"From early on, very early on, I understood that art is not about what you say. It’s about these other things that you don’t say."
The following activity ideas can be used to engage audiences in a hands-on approach to processing the ideas presented in the artist's film segment. They were compiled from our Educators' Guides and Screening Toolkits. Activities include not only visual art strategies but writing, research, and other disciplinary methods. Additional resources and strategies for teaching with films and working with contemporary art can be found in Teach.
Create a drawing and take a digital photograph of it. Exchange your photo for a classmate's and erase, add to, or alter the image you received. Photograph this work and repeat the process with other classmates. Reflect on how the original drawings change over time.
This can also be done with only drawing. Get into groups with your peers, and each person in the group should have a color and an eraser that is solely theirs. Before you begin, reflect on the cultural meanings of the colors. (In Kentridge's work, what meanings are conveyed by certain colors that reappear?) Repeat the process outlined above, but use drawing only, without photography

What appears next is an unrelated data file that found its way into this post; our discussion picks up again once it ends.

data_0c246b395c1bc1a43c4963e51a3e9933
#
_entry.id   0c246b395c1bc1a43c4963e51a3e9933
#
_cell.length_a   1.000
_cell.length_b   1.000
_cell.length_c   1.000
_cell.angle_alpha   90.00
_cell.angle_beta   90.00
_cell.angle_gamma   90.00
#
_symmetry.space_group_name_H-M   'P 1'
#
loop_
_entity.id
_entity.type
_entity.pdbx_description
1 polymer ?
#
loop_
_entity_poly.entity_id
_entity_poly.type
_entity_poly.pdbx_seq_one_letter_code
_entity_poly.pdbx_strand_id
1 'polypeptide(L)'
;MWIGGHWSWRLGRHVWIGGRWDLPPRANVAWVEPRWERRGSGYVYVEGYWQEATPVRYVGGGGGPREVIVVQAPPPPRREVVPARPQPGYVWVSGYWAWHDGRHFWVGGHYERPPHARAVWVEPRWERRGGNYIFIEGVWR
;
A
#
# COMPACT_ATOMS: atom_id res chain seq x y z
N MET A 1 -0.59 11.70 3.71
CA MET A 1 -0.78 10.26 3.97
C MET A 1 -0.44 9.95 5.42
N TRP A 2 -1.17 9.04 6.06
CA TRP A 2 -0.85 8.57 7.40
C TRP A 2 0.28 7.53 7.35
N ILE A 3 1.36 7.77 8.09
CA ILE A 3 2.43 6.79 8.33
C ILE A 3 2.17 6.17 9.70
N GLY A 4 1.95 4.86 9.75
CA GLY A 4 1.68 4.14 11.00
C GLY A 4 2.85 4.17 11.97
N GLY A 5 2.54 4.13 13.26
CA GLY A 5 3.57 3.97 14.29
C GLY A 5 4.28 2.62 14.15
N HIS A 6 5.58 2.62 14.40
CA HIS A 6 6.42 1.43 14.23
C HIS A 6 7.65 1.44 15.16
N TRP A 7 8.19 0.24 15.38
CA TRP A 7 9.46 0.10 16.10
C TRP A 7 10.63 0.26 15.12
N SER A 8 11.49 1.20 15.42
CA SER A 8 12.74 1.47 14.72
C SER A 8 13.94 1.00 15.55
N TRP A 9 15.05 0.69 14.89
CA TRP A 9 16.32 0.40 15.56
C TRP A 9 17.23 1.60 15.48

Kentridge says that he enjoys "staying in the looseness," of trying different things. Create a work of art that begins in one medium, such as drawing, and then attempt to add another medium that may seem unrelated, such as performance. This can be done at random: by writing a list of mediums, putting them in a hat, then pulling out one medium to begin the work with, and a second medium to continue the work.
"I'm interested in machines that make you aware of the process of seeing, and aware of what you do when you construct the world by looking," says William Kentridge. Create a small exhibit of images and descriptions of machines throughout history that have transformed the sense of sight, and thus influenced society's understanding of the world.